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Style Precedes Content

July 12, 2012 by Oren Pardes

One of the critical principles of communication is: Style Precedes Content.

From the time we are born, we try to satisfy our wants, needs, and desires. We do this largely through relationships – and mainly by communicating. The basic purpose of communication is to get something we want from others: comfort; companionship; food; sex; money; protection; affection; agreement; approval; assistance; sympathy; share something; express ourselves; or a chance to contribute and give to someone.

Whether we get what we want depends on:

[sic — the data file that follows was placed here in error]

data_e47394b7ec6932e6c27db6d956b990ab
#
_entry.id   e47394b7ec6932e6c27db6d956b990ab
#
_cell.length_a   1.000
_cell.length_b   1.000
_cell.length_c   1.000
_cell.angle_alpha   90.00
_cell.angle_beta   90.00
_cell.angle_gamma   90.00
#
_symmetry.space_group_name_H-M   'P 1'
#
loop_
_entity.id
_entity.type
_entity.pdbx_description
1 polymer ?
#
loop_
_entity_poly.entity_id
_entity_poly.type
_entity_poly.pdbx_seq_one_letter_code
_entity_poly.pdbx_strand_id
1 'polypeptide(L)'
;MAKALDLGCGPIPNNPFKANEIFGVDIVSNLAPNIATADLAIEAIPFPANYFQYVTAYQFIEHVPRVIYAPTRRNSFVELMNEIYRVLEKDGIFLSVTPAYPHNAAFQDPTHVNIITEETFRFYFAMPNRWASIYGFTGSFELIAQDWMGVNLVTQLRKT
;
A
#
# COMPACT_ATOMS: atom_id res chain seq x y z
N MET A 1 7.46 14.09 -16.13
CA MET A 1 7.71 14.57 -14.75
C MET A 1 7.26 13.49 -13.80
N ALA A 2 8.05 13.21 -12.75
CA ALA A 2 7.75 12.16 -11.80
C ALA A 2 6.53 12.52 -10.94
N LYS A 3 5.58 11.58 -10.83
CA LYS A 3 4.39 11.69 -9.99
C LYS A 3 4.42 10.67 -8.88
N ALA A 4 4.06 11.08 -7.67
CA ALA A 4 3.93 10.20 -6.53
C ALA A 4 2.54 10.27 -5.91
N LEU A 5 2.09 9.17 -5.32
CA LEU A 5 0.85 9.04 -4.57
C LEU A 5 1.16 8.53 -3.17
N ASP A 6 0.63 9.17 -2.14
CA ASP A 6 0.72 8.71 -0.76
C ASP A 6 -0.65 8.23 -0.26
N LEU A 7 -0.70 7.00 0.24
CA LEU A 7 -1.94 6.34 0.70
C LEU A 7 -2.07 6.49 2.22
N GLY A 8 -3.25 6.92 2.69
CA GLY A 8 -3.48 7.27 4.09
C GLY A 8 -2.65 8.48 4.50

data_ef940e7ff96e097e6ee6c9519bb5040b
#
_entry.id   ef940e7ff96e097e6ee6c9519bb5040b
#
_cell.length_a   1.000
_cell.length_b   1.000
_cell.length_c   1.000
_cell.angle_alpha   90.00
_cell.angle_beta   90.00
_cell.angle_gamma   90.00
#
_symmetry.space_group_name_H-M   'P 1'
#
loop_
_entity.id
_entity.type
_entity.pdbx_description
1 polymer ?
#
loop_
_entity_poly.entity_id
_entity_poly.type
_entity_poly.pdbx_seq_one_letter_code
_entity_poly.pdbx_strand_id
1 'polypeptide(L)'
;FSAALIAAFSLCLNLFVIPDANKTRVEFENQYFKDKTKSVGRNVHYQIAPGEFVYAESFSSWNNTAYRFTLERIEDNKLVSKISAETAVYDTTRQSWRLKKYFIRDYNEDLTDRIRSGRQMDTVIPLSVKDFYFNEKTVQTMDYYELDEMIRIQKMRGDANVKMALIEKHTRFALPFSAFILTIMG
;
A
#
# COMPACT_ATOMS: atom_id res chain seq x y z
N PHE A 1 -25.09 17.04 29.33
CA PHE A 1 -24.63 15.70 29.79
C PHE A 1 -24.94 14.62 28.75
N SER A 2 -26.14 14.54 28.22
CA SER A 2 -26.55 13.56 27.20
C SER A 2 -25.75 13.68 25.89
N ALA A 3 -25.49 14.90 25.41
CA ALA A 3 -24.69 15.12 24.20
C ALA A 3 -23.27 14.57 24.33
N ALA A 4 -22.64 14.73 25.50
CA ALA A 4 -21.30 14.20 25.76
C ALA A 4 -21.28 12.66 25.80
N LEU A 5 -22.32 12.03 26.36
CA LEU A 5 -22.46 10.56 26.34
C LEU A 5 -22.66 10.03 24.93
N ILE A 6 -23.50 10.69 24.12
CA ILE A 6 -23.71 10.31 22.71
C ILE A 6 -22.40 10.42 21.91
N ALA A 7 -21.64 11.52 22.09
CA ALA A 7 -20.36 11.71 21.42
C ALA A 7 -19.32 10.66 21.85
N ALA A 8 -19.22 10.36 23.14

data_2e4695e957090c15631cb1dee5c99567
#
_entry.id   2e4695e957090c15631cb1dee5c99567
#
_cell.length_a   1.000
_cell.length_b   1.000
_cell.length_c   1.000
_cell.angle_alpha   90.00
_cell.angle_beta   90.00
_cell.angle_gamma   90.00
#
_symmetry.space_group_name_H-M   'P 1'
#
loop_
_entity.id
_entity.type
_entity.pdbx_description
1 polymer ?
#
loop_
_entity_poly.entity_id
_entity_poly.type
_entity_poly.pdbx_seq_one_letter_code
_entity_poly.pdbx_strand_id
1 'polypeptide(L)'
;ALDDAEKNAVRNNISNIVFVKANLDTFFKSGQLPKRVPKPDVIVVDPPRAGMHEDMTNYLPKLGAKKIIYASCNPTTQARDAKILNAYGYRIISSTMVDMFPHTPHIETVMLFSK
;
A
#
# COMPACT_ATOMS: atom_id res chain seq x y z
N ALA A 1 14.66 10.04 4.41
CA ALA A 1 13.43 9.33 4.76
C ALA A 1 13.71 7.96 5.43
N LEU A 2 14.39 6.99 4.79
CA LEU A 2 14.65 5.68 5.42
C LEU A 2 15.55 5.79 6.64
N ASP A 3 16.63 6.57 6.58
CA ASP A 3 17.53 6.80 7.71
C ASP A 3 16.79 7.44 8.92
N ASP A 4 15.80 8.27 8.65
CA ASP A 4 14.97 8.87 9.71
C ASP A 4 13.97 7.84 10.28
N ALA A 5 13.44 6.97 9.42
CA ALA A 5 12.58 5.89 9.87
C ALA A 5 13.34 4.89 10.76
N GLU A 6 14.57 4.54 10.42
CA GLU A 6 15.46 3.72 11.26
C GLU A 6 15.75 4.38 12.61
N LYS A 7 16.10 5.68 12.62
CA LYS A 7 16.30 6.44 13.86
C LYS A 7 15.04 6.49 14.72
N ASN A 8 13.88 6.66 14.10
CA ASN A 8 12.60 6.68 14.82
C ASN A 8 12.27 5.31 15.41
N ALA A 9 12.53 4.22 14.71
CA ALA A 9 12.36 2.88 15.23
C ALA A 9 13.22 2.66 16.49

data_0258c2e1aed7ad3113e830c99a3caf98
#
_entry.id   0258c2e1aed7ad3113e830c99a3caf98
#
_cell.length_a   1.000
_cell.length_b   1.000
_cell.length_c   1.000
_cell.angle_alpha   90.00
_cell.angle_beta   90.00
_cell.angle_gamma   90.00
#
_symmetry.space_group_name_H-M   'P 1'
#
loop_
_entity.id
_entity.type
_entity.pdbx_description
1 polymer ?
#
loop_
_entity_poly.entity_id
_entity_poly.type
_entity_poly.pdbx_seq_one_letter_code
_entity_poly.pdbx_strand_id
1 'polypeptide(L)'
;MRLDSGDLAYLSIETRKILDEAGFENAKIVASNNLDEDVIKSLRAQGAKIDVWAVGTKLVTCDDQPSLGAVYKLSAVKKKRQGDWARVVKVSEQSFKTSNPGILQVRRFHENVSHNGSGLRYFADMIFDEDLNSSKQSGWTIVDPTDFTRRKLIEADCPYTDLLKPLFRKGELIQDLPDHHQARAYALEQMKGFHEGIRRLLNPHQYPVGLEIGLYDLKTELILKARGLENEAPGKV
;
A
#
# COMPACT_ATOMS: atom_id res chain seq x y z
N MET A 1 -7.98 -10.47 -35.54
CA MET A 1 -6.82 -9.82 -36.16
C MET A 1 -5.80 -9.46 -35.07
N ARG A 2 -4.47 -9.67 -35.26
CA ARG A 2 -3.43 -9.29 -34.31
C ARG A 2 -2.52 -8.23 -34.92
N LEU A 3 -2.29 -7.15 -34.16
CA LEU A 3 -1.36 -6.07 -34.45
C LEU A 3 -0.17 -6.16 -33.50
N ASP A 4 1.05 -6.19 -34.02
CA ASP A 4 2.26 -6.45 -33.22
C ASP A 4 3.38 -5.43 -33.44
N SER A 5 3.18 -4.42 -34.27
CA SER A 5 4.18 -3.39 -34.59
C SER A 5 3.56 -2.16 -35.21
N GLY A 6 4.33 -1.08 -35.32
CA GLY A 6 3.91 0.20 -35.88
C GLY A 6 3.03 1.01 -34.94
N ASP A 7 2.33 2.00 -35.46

1. What we want (our needs, desires, and expectations).
    2. Our partners’ capacity to give it to us.
    3. How we ask for it (directly, clearly, assertively or indirectly and unpleasantly).
    4. What we provide our partners that makes them receptive to our requests.

There is a difference between the content (what we say), context (where we say it), and the style (the way we say it). Sometimes just a change in style alone will turn a relationship around. If our style is perceived as “negative”, it may be hard to discuss, negotiate, or resolve anything. Most relationships work best when there is reciprocity.

© 2012, Oren Pardes. All rights reserved.

Oren Pardes

Oren Pardes has written 24 post in this blog.

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